“Things have certainly changed around here. I remember when this was all farmland as far as the eye could see. Old man Peabody owned all of this. He had this crazy idea about breeding pine trees.” Doc Emmet Brown (Back to the Future, 1985)
One of my favorite movies is Back to the Future. I’ve watched it more times than I can count. The movie is solid on all ways in my eyes. One of the things that I find intriguing about it is the way things have changed over time in terms of buildings and landscapes as the movie goes back and forward in time. I’ve reached the point in life where things have changed over time, in some cases several times over. The big things like buildings being demolished and replaced are easy to see. The subtle changes are what sometimes get missed. Hence today’s post – a comparison of a place at Texas Tech over the course of 25 years.
I first visited Tech in June 1996. I was there to locate an apartment for my impending doctoral studies. A place I visited during that trip was my future academic home in the Human Sciences Building. The Human Sciences Building is actually several buildings in one, the newer parts being added to the old over the years. In the center of the building, a spot behind the original structure built in 1925 and an addition completed in 1973, is a lounge and gathering area appropriately named El Centro. I have spent a fair amount of time sitting in El Centro and have attended many functions there. After completing my doctoral studies, it was a number of years before I got back there. In today’s post, I compare El Centro as it was in 1996 to the way it looked in 2019. The differences are subtle in most respects with one notable difference. Things I would have thought would change didn’t, or didn’t do so dramatically, and something I would have not thought would change did.
First up are two photos of the west wall of the area (albeit from two different perspectives). The first photo is from 1996, the second from 2019. The awnings have been replaced, and although I appreciate the new ones being in the university's colors (Red and Black), I have to say I prefer the older ones better. The windows one the ground level are to a conference room and on the second level to offices. Sure, the green and white ones on the sides looks dated, but the design and font seems more fitting to me than the new. Gone are the fake plants (no loss) and the televisions on the wall (there were tv's on either side of the wall). The rugs have changed, but the furniture is the same. The cushions have either been re-dyed or are are new. I like the black in the new, but would have liked to have seen all of them, stools included, changed as well.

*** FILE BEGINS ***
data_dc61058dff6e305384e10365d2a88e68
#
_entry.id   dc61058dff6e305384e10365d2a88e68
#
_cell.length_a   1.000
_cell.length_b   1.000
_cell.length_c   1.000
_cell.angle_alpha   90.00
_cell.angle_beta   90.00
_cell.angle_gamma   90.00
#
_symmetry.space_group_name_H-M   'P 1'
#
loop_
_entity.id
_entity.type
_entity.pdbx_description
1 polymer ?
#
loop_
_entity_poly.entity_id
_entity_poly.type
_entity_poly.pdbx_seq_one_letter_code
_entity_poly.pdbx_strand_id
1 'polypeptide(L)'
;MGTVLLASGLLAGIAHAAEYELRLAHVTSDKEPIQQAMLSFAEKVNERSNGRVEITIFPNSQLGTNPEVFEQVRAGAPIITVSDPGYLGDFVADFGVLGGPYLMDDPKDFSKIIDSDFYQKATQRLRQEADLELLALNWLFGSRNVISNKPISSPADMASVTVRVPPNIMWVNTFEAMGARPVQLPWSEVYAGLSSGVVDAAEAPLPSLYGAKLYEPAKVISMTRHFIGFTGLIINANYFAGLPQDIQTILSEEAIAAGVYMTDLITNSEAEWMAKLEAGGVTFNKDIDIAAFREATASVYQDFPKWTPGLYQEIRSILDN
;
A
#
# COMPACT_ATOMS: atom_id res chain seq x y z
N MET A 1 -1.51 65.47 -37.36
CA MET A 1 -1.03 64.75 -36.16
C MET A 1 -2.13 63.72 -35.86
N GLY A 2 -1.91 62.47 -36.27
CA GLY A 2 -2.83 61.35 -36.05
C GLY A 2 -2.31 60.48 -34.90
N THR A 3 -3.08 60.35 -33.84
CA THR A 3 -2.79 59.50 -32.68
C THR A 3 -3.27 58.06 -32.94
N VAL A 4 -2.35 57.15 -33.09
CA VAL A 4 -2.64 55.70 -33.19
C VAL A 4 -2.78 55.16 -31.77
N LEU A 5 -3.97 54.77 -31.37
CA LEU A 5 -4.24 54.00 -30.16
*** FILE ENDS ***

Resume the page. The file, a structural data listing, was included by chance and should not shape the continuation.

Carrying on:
Next are two photos of the north wall. The banner is gone and the wall has been painted. The memorial case is still there, but the plaques are gone and the arrangement has been tidied up. The pink was very 1990's. I wonder what happened to the plaques. A few years back, we cleaned out some storage for my department here at the University of Memphis and found a box of old plaques - annual awards we had stopped giving, best students, etc. I thought it was terrible they were put away and forgotten. A bigger difference is the change in the windows above the sign (now letters afixed to the wall). Those windows look into a hallway on the second floor. In the first photo from 1996, there is only one row of windows. In the second, from 2019, there are two.
The biggest change, and one I did not expect, was the ceiling. In the first photo below from 1996, you can see banners representing the departments of the college. The notable change is the removal of the false skylights in the ceiling clearly evident in this photo. Meant to be resemble skylights (there is a solid roof above), the fluorescent lights added greatly to the space in my opinion, giving it a warm, bright, and open feel. In the second photo from 2019 these have been removed. Perhaps they were in rough shape or too difficult to service. Their removal obviously changed the ceiling and I imagine that resulted in the window change noted above. The artwork is a piece called "Primoridal Garden" by artist Adela Andea. The piece was installed in 2016, three years prior to my visit in 2019.
One thing that changed, but for which I have no 1996 photo, is the west side of El Centro which is the door of a classroom. When I was there, the classroom was open to all departments and was not named, but as you can see here, it is now a technology room sponsored by a donor. The planters on either side are the same, but the colors have changed. I believe they were green when I was there, but now they are black.
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University Grounds is a blog about college and university campuses, their buildings and grounds, and the people who live and work on them.
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